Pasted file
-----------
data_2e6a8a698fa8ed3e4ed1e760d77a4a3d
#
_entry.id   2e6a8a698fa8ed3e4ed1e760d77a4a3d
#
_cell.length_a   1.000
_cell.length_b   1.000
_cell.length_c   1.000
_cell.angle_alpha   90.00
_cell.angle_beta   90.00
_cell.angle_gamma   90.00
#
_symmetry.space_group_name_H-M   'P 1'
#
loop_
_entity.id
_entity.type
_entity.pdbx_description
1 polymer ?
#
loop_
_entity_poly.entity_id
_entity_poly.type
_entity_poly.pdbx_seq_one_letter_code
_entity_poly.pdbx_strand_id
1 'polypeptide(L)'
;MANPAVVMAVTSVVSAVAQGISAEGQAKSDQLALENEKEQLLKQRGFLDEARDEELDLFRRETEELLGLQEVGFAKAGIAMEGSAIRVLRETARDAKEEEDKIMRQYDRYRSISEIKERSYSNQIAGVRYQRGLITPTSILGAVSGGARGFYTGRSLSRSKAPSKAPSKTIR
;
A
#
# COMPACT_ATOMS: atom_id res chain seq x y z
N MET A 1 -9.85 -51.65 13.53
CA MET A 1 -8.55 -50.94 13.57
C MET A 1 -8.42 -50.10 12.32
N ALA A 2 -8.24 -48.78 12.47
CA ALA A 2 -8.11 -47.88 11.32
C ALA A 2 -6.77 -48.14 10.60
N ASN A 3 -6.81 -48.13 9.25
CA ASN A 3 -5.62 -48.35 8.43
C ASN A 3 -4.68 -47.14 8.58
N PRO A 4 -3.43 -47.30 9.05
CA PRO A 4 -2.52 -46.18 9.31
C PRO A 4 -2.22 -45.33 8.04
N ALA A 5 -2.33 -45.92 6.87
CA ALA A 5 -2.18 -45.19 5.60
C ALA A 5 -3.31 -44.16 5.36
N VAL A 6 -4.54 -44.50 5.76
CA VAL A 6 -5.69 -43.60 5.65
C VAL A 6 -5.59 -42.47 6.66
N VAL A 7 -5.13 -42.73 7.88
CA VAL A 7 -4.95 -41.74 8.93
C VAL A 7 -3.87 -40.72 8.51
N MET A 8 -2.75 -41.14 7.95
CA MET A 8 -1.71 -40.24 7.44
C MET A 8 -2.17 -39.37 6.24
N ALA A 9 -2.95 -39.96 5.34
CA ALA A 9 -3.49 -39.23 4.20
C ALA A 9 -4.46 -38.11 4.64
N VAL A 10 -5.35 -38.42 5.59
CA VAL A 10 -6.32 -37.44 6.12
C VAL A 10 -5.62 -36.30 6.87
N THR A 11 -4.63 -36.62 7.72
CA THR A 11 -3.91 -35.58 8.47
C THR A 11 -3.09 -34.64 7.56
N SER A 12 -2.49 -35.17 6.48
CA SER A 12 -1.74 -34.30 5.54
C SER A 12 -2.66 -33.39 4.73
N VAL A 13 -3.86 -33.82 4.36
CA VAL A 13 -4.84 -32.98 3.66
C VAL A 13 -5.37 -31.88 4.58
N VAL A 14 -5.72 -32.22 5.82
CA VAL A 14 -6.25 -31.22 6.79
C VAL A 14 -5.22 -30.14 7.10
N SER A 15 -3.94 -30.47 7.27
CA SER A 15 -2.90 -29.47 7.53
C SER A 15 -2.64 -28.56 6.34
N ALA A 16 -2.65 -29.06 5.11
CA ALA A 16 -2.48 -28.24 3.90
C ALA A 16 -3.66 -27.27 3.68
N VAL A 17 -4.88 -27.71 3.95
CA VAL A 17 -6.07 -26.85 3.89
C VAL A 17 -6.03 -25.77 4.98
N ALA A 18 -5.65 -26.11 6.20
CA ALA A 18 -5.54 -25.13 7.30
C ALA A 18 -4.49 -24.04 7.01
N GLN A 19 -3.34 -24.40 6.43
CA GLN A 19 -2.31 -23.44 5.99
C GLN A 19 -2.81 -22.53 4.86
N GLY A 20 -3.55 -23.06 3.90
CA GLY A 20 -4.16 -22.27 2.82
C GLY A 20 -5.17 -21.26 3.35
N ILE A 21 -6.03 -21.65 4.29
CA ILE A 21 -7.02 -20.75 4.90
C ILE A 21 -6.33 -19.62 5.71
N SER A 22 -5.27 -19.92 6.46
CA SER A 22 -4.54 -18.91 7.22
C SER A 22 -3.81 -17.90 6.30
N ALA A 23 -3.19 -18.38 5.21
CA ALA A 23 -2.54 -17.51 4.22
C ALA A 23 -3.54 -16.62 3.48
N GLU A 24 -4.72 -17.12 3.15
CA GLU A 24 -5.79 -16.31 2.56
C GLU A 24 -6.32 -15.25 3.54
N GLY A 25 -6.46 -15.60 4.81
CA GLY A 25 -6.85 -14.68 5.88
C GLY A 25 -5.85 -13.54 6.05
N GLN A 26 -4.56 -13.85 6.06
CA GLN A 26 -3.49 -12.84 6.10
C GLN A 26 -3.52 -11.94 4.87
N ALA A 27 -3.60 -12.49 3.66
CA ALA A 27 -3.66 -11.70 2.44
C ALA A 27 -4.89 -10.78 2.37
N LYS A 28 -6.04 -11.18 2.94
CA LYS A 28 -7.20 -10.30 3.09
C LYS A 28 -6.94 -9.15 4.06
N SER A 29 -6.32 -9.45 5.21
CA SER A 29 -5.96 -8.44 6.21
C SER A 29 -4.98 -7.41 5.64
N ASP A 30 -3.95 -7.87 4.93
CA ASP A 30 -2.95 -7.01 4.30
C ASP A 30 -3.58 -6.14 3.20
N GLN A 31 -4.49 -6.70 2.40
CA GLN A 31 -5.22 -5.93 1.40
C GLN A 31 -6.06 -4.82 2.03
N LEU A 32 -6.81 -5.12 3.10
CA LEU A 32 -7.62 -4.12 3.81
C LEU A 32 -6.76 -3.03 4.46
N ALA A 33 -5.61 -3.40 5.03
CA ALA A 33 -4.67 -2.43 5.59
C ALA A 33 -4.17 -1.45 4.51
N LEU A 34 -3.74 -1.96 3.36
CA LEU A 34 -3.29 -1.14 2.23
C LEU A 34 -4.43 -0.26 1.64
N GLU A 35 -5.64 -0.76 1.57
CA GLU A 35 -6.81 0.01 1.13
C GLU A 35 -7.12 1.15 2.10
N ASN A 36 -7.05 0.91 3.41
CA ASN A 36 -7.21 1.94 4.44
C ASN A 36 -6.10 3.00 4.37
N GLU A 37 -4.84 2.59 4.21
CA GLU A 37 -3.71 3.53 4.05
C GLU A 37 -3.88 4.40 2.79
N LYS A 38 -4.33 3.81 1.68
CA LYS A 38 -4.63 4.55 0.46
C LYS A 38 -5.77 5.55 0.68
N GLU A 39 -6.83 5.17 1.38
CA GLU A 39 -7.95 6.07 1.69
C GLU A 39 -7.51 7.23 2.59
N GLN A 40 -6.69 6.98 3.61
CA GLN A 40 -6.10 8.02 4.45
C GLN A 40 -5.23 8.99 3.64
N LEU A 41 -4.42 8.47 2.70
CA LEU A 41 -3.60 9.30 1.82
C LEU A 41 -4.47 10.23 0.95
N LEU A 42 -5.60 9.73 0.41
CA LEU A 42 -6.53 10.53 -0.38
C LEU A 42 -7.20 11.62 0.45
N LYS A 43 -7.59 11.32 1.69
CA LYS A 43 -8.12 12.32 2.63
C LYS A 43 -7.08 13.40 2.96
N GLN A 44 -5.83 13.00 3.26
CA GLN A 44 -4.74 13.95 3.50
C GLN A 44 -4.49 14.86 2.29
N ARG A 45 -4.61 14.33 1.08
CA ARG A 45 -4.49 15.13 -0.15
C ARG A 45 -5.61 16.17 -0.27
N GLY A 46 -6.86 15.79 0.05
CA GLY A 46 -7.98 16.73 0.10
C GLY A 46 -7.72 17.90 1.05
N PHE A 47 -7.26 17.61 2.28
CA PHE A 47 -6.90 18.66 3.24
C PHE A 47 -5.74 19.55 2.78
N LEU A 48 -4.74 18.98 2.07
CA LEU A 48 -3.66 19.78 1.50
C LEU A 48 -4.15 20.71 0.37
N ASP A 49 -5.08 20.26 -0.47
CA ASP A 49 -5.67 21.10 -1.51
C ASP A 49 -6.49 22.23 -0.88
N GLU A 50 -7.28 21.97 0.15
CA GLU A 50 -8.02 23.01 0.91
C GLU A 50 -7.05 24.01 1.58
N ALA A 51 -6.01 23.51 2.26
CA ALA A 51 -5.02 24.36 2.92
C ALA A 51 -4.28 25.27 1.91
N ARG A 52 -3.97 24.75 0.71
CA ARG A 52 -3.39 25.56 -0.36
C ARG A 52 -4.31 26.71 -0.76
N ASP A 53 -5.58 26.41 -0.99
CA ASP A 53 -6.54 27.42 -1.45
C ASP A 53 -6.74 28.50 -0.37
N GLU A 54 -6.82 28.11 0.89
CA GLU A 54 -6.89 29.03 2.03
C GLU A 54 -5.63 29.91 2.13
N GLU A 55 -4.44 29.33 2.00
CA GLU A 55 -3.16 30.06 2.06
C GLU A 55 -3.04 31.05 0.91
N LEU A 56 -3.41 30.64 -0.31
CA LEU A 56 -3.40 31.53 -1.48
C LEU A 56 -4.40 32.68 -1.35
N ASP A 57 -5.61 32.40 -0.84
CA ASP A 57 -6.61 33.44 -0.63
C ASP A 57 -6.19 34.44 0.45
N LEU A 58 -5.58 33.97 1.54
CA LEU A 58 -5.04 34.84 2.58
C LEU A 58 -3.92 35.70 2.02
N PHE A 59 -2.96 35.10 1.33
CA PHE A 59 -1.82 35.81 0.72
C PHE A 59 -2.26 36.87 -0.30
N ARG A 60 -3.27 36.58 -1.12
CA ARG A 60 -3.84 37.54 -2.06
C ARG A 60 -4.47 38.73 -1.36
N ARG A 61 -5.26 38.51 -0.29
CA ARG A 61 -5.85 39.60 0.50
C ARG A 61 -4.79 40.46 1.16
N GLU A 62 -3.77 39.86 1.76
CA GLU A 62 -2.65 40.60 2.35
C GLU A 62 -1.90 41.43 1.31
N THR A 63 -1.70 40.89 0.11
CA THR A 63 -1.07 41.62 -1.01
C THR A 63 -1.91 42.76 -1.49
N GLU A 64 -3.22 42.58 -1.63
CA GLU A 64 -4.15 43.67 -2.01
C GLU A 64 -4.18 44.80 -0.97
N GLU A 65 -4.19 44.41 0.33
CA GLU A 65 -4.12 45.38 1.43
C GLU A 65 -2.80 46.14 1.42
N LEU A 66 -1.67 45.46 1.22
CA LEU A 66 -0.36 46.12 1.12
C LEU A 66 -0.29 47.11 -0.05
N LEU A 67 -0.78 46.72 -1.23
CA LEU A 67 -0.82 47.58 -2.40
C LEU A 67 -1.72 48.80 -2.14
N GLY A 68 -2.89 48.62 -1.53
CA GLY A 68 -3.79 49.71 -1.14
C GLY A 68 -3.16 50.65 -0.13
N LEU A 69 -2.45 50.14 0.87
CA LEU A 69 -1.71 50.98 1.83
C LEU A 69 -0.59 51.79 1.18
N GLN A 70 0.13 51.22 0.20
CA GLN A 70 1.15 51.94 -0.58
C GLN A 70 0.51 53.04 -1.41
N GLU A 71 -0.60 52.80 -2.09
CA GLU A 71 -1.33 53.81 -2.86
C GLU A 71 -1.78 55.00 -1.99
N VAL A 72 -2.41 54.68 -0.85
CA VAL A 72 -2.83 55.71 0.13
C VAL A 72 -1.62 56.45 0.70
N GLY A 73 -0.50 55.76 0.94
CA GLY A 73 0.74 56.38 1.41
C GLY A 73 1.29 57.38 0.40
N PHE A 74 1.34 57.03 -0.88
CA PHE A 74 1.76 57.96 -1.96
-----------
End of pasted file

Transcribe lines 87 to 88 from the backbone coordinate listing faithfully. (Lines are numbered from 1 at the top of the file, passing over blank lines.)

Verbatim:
C GLN A 19 -2.81 -22.53 4.86
N GLY A 20 -3.55 -23.06 3.90